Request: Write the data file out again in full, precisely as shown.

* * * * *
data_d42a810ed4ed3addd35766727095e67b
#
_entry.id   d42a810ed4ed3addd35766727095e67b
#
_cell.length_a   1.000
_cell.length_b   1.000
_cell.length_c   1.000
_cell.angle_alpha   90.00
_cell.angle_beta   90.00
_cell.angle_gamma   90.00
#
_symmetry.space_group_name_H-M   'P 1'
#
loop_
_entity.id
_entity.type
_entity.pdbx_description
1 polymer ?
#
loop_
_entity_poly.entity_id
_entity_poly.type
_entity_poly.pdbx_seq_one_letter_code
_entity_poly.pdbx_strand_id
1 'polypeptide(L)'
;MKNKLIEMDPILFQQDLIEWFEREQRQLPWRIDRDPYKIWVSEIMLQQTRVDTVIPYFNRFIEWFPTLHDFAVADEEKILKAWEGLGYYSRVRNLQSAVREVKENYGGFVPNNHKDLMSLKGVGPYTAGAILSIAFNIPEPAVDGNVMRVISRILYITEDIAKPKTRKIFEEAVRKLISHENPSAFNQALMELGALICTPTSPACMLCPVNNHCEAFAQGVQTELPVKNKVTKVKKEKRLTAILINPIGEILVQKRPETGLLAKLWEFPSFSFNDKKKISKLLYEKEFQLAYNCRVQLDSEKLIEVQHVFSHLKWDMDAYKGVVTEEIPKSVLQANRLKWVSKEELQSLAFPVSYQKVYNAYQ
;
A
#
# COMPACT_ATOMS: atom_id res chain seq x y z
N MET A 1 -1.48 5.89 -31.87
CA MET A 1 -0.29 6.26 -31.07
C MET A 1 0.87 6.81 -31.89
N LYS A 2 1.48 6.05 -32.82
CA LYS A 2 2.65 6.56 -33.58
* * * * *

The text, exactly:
data_d42a810ed4ed3addd35766727095e67b
#
_entry.id   d42a810ed4ed3addd35766727095e67b
#
_cell.length_a   1.000
_cell.length_b   1.000
_cell.length_c   1.000
_cell.angle_alpha   90.00
_cell.angle_beta   90.00
_cell.angle_gamma   90.00
#
_symmetry.space_group_name_H-M   'P 1'
#
loop_
_entity.id
_entity.type
_entity.pdbx_description
1 polymer ?
#
loop_
_entity_poly.entity_id
_entity_poly.type
_entity_poly.pdbx_seq_one_letter_code
_entity_poly.pdbx_strand_id
1 'polypeptide(L)'
;MKNKLIEMDPILFQQDLIEWFEREQRQLPWRIDRDPYKIWVSEIMLQQTRVDTVIPYFNRFIEWFPTLHDFAVADEEKILKAWEGLGYYSRVRNLQSAVREVKENYGGFVPNNHKDLMSLKGVGPYTAGAILSIAFNIPEPAVDGNVMRVISRILYITEDIAKPKTRKIFEEAVRKLISHENPSAFNQALMELGALICTPTSPACMLCPVNNHCEAFAQGVQTELPVKNKVTKVKKEKRLTAILINPIGEILVQKRPETGLLAKLWEFPSFSFNDKKKISKLLYEKEFQLAYNCRVQLDSEKLIEVQHVFSHLKWDMDAYKGVVTEEIPKSVLQANRLKWVSKEELQSLAFPVSYQKVYNAYQ
;
A
#
# COMPACT_ATOMS: atom_id res chain seq x y z
N MET A 1 -1.48 5.89 -31.87
CA MET A 1 -0.29 6.26 -31.07
C MET A 1 0.87 6.81 -31.89
N LYS A 2 1.48 6.05 -32.82
CA LYS A 2 2.65 6.56 -33.58